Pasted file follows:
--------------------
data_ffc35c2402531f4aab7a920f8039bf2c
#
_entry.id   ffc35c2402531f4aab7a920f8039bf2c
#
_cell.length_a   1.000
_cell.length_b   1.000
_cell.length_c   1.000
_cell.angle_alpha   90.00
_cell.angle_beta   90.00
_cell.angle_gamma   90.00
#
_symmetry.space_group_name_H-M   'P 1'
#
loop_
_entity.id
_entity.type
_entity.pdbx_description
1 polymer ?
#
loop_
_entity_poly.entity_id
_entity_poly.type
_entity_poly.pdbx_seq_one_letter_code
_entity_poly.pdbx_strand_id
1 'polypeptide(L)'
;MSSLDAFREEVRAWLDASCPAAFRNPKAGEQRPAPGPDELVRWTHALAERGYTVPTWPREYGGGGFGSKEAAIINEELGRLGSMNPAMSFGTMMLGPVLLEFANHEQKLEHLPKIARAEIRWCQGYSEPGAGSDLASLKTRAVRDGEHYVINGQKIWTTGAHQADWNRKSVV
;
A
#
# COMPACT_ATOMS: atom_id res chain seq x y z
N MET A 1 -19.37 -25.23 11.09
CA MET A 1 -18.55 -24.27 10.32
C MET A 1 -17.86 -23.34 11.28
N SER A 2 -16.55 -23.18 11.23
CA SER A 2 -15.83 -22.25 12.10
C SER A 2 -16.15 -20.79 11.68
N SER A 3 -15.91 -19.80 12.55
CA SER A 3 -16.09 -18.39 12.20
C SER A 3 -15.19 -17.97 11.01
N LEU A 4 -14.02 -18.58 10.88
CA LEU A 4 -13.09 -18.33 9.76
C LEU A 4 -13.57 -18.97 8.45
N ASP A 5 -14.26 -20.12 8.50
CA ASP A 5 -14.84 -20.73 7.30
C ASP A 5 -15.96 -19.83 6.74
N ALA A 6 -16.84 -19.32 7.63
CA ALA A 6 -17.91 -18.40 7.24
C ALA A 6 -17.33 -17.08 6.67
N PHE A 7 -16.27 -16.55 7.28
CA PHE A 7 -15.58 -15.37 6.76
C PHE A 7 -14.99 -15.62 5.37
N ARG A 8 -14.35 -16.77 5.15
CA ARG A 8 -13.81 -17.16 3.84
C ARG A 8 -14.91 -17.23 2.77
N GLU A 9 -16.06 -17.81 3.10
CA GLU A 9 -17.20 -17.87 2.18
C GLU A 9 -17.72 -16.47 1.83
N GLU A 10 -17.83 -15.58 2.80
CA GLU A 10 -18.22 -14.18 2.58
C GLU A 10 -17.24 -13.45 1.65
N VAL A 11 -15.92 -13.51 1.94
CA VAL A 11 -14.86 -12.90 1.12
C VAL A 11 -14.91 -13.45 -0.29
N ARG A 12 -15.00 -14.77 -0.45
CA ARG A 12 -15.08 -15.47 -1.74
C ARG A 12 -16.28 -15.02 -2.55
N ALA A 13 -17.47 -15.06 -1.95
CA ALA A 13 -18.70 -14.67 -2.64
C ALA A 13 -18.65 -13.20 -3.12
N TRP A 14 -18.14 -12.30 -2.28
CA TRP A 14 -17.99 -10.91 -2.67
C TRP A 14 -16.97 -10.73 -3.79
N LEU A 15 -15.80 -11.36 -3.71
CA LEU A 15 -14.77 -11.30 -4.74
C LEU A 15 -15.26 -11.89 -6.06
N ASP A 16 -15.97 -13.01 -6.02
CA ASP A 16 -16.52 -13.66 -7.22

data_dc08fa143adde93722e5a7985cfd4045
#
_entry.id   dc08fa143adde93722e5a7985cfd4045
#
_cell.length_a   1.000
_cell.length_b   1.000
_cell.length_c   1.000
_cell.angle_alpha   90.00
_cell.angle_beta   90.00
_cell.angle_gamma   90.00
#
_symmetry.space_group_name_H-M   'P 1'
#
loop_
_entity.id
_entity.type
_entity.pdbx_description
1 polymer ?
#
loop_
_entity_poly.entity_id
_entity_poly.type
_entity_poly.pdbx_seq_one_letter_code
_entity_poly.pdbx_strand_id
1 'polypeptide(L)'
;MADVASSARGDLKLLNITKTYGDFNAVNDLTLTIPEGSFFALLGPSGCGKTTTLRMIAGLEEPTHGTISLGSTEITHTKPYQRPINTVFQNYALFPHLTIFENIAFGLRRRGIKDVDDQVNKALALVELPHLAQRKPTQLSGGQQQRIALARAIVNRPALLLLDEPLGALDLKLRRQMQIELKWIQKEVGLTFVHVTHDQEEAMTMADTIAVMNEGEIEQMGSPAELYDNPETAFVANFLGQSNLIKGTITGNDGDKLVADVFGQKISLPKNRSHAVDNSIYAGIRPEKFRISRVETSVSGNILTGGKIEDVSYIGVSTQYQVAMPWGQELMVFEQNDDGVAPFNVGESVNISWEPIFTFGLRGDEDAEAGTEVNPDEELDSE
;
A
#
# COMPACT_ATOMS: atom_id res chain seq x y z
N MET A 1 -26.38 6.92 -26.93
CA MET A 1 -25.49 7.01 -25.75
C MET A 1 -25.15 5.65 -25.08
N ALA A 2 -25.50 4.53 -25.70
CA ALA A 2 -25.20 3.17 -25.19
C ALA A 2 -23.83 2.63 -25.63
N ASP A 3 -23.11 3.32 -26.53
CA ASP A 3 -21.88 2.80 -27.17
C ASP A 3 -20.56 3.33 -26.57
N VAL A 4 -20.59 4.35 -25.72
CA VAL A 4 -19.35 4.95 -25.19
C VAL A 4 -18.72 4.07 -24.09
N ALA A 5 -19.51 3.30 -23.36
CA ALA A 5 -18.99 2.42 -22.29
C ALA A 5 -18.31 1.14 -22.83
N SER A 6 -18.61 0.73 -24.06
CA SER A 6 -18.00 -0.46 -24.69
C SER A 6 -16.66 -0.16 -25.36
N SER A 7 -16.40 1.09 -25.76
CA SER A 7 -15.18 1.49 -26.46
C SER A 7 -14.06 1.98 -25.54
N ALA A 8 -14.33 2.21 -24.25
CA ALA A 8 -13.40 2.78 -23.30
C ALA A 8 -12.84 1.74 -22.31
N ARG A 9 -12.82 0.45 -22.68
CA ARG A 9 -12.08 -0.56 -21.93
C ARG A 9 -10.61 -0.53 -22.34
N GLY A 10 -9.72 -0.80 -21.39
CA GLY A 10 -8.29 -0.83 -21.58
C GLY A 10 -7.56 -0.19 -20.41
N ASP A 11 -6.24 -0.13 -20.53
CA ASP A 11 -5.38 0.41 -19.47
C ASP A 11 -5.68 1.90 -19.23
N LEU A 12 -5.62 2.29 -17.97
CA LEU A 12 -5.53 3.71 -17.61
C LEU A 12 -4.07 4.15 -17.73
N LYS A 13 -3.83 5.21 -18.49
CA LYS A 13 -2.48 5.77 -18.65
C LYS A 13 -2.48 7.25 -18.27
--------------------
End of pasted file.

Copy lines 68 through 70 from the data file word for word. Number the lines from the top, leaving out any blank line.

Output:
CA ALA A 13 -18.70 -14.67 -2.64
C ALA A 13 -18.65 -13.20 -3.12
N TRP A 14 -18.14 -12.30 -2.28